After Hester's inglorious stint as a cornerback during his rookie season, offensive coordinator Ron Turner, who had been campaigning hard for this position change, finally got his wish. With the additions of rookie playmakers Greg Olsen and Garrett Wolfe, Turner now has more weapons to work with than he's ever had during his two stints with the Bears.
And according to wide receivers coach Darryl Drake, Hester is a natural at his new position.
"He's talented in a lot of areas," Drake says, "but he's gifted as far as catching the football."
But Hester's value in the return game will limit his offensive snaps. No one wants to see the most explosive special teams player in the game go down with an injury. So how then will Turner maximize No. 23's abilities in such a reduced role? I recently spoke with Hester about the team's approach to the situation.
"Right now," he says, "I'm just playing the normal receiver spot and that's how we're treating it."
Just trying to get the ball in open space?
"Most definitely," he agrees.
Here are five plays that Turner can use this season to get the most out of his newest weapon:
The "0" route
This pattern calls for the receiver to take one step forward, then stop and turn to the quarterback. The QB takes the snap and immediately fires the ball to his receiver. This play works best against man coverage because the receiver will only have to make one tackler miss before he is alone in the open field – and Hester is great at making people miss.
This play would work well if he lined up in either the running back or wide receiver spot. The goal of any screen is get the ball to a skill position player with the defensive line already behind him and blockers out in front. If executed properly, not only will Hester have the ball with no one around him, but he'll also have one or two linemen to lead his way down the field.
The reverse is a trick play where the offense begins moving in one direction before handing the ball off to a player moving in the opposite direction. The goal is to get the defense headed one way before giving the ball to a speedy wide receiver running away from them. In our scenario that receiver would be Hester, and if run properly he could use the reverse to break a game wide open. His speed and elusiveness would flat-out eat up a defense that has already been put on its heels by the initial fake. The only problem with a Hester reverse is that every defensive player will also be looking for it, which means Turner has to use it sparingly in order to find success.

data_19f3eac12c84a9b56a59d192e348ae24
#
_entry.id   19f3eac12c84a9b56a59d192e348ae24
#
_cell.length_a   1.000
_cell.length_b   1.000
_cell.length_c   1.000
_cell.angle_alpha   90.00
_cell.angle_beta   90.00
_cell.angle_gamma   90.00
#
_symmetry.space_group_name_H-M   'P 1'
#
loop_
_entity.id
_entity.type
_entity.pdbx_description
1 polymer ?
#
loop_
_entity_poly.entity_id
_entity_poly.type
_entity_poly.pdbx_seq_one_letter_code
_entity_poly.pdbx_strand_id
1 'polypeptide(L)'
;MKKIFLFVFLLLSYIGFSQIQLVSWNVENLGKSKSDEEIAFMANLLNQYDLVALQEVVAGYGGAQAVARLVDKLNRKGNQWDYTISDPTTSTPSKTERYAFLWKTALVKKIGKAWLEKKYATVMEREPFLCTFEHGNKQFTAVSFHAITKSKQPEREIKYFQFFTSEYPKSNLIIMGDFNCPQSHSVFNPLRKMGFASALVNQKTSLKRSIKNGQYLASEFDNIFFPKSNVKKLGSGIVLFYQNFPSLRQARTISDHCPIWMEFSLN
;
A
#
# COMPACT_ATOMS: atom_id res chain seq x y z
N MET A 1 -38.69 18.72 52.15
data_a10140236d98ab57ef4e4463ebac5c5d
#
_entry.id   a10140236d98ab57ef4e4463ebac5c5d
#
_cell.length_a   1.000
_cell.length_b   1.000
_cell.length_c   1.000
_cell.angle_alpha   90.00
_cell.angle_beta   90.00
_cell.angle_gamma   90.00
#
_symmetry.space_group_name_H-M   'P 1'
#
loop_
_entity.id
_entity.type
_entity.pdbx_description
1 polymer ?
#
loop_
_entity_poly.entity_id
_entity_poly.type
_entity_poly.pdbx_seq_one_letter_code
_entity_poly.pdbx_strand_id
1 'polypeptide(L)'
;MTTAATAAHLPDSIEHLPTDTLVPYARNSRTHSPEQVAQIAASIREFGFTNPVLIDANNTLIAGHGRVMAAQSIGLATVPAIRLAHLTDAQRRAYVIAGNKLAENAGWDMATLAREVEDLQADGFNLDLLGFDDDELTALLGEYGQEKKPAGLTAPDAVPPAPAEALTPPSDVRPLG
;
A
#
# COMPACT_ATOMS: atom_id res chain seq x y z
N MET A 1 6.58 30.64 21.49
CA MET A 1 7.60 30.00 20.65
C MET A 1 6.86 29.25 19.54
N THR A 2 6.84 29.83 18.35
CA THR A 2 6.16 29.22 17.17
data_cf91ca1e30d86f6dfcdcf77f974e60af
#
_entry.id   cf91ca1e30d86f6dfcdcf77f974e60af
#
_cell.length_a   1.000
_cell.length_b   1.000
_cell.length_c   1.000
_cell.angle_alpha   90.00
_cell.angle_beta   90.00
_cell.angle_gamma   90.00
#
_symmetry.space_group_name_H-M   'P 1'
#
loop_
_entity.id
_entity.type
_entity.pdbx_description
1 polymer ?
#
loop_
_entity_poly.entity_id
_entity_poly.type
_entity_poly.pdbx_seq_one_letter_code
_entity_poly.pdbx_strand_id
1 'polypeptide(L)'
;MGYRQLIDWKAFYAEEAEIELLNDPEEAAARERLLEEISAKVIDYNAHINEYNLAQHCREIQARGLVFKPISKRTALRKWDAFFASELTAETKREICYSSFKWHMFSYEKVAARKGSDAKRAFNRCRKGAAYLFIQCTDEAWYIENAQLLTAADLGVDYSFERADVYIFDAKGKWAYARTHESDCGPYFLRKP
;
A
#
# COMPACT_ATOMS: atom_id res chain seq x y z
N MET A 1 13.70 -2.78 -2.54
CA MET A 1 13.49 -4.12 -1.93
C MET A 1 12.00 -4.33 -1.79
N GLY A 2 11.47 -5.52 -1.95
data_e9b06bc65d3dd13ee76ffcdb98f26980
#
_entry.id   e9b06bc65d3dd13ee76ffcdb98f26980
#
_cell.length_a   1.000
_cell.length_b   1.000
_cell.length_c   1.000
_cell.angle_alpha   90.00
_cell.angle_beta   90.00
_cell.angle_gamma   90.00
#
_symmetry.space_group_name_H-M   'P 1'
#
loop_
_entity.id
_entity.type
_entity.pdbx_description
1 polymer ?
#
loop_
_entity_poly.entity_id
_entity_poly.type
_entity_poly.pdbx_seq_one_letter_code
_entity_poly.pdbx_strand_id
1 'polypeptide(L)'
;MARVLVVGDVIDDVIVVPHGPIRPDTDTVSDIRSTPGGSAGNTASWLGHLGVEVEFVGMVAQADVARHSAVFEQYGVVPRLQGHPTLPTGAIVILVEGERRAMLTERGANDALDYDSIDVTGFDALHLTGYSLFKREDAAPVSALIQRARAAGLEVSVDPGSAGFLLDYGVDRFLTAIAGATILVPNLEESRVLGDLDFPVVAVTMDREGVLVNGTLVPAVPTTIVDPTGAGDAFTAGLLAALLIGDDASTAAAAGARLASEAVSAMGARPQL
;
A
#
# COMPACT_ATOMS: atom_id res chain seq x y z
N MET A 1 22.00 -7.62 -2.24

It is inevitable that Hester will be a target for opposing defenses every time he steps on the field. They know as well as everyone else how explosive he is and will be paying close attention to his every move. After he runs a few hitches, outs, and zero patterns, defensive backs will become more aggressive in how they defend him, something Drake is counting on. "I hope they press him," he says. "I really do. [They will] almost have to grab him and hold him to keep him on the line. It's the gift he has." One way to counter this over-aggressiveness is to run a double move pattern known as the "stop-and-go." The stop-and-go asks the receiver to run forward about 5-10 yards before cutting and turning toward the quarterback. The QB then pump-fakes in that direction before the receiver turns and sprints downfield. If the defensive back bites on the initial fake, then Hester will be wide open streaking down the sideline.
As mentioned before, the moment he steps on the field, all 11 defenders will be waiting for him to get the ball. Which is why it makes more sense for the Bears to use him as bait than to rely on him as an offensive savior. Consider this: Hester lines up slot-right and swings out wide for a screen pass. At the same time, quarterback Rex Grossman fakes a throw in his direction. In that split second, every member of the opposing defense will freeze in anticipation of Hester touching the ball. But by the time they realize it's a fake, receiver Bernard Berrian will be five yards behind the safeties running free for a touchdown. This is Hester's true value to the offense. It puts him out of harms way, keeping him healthy and energized for his duties as the best return man in the NFL.
The 2007 Chicago Bears will unveil a new-look offense that should complement their dominating defense nicely. Hester will play a huge part in the festivities, whether by catching the ball, running it, or just being a decoy.
The potential of this offense has everyone at training camp keyed up, including veteran wide receiver Muhsin Muhammad.
"We're all highly motivated," he says. "I think we all know the potential of this football club. Our offense can be a very exciting offense, very explosive. We've got some new weapons out there. We've got a lot of guys who can light the scoreboard up. We're all excited."
|Jeremy Stoltz is an Associate Editor for Chicago Sports Weekly. He is a regular contributor to Bear Report and BearReport.com.|
Jeremy Stoltz's Chalk Talk Archive
08/02/2007 - Birth of the 4-3
07/26/2007 - Umbrella Defense
07/19/2007 - Pro Set
07/12/2007 - T-Formation
07/05/2007 - A-Formation
06/28/2007 - Notre Dame Box
06/21/2007 - Single-Wing
06/14/2007 - Defensive Tackle
06/07/2007 - Shotgun
05/31/2007 - Run-and-Shoot
05/24/2007 - 46 Defense
05/17/2007 - Screen Pass
05/10/2007 - Draw Play
05/03/2007 - West Coast Offense (Part II)
04/26/2007 - West Coast Offense (Part I)
04/19/2007 - Zone Blitz
04/12/2007 - I-Formation
04/05/2007 - Zone Blocking
03/29/2007 - Cover 2
03/22/2007 - Counter Trey